222 sustain an increase of its metabolism. If the metabolic rate of the tissues is raised but sufficient fuel is not forthcoming, the tissues will die and fresh gangrene will result. These arguments are theoretical, but are supported by some interesting animal experiments by Allenin America. He found that if a rabbit’s limb was strangulated with a tourniquet and immersed in ice-water for as long as 52 hours it would still recover, whereas a limb strangulated at room temperature would survive for only about 15 hours. If the limb was artificially warmed to 38° or 39° C. it would be even more rapidly affected by the strangulation. Moreover, the general toxic effects after release of the tourniquet varied inversely with the temperature of the limb during strangulation. It is a pity that Allen’s experiments were not more strictly controlled, but he has at least made out a good case for further investigation. Clinical tests should also be carried out. It may be that a radical change will have to be made in the management of the gangrenous limb ; perhaps it should not be warmed, but cooled. ITCHING
IRRITATION of the skin
by slight burns, freezing,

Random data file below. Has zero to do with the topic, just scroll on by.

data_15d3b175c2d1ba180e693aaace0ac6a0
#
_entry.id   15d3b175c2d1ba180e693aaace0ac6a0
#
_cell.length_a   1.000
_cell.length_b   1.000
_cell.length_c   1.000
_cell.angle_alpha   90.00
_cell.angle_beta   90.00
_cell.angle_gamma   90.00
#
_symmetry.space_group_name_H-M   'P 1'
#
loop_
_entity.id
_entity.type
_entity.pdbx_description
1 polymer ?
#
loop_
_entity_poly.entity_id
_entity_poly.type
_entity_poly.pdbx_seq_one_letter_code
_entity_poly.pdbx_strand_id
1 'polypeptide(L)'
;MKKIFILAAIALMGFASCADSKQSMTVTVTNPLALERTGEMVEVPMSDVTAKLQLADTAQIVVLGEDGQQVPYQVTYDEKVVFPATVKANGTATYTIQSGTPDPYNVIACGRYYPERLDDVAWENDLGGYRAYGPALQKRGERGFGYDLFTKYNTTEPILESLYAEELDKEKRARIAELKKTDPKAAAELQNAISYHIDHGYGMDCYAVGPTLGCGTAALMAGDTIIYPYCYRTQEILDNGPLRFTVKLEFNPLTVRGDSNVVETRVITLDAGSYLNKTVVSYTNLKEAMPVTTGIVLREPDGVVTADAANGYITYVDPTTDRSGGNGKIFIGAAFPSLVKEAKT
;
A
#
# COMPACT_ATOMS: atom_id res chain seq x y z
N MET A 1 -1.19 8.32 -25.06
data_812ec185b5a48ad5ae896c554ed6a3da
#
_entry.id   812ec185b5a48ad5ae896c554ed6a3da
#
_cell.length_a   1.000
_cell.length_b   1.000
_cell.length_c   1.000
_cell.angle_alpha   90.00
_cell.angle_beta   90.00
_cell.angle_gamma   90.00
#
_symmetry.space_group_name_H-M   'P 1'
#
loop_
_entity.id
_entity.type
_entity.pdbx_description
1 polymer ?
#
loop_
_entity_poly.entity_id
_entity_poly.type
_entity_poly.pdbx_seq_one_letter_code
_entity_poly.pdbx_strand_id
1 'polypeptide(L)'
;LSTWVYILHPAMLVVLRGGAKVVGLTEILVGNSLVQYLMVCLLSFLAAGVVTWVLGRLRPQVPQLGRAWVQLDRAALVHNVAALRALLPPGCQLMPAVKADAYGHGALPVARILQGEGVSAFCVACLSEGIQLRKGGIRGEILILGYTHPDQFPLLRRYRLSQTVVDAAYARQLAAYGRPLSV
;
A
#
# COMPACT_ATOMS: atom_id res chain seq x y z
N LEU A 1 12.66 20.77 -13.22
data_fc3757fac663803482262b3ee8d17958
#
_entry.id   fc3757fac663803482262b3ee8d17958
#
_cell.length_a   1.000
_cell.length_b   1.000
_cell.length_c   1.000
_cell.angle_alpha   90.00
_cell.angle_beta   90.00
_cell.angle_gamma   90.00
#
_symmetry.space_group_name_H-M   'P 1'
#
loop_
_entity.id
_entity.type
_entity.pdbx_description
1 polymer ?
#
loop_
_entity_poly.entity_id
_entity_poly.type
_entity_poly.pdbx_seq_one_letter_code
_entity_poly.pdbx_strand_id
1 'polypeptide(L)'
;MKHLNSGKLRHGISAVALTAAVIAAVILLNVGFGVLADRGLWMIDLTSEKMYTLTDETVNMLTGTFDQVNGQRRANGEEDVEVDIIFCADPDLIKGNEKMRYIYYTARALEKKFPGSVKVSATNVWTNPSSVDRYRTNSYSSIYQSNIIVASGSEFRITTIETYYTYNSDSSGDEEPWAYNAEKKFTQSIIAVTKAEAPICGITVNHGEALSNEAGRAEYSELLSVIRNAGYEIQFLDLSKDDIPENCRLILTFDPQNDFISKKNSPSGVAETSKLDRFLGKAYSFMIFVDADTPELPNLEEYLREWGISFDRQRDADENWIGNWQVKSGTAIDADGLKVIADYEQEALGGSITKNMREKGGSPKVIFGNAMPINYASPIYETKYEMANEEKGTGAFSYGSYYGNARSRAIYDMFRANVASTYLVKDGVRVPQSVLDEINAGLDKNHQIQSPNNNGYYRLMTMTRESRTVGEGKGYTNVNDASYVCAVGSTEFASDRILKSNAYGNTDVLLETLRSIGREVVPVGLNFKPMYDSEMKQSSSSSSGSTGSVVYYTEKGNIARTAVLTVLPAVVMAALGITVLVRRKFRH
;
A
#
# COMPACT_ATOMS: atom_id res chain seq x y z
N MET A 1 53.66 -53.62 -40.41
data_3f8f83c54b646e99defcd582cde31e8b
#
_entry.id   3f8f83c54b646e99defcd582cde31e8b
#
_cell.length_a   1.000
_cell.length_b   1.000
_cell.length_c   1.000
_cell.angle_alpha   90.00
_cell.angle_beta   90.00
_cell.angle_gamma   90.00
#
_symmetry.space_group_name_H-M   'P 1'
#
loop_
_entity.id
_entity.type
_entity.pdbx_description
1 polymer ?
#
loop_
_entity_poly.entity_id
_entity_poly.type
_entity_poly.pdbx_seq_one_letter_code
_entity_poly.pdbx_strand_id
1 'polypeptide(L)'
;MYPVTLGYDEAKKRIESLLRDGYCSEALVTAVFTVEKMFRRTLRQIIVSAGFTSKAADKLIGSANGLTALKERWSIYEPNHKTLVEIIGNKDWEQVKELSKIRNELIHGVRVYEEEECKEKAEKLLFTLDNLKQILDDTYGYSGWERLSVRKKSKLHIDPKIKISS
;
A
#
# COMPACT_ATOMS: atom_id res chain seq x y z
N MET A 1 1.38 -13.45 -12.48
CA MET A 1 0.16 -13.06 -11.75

ultraviolet irradiation produces two kinds of itching, named by Bickford2 "spontaneous itching" (at the point of irritation) and " itchy skin " (in an elliptical area surrounding the point of irritation and evoked by the stimulus of touch). There is a definite boundary between itchy and normal skin. Injections of a solution of histamine in normal saline showed after puncture a latent period of 20-30 sec. before spontaneous itching began. Itchy skin could usually be detected over a small area in the immediate vicinity of the puncture at the end of a minute, and during the next 10 minutes it extended to form an elliptical area whose long axis was always parallel to the cutaneous nerve-trunk of the same region. That this phenomenon was not due to the diffusion of histamine was proved by injecting histamine into an anesthetised area, whereupon itchy skin did not develop until the local anaesthesia had passed off. Experiments were made to determine the nervous pathway. Reflex action through the spinal cord was excluded by the type of cutaneous response in the presence of barriers of anaesthetised skin. Itchy skin developed at a normal rate on the proximal side of such a barrier but was delayed on the distal side until the anaesthesia had passed off. This proved that the nervous pathway was local, and the fact that itchy skin did not spread round the edges of the barrier suggests a plexiform arrangement of the local nerves rather than a freely anastomosing network. The sympathetic nervous system was excluded from the mechanism of itchy skin by experiments in patients who had undergone unilateral sympathectomy. It was also found that itchy skin could be abolished by a degree of asphyxia that did not affect spontaneous itching. This showed that the two sensations were carried by different nerves. The sensation of tickling is closely associated with that of itchy skin. In cases of sensory dissociation itchy skin is not detected in areas that have lost the sensation of tickling, even though the sensation of touch may be retained. Spontaneous itching is not felt where pain to pinprick is defective. Tickle sensation, spontaneous itching, .and itchy skin are all conveyed in the anterolateral tract and disappear when it is divided. Itchy skin can be inhibited (the inhibition being of central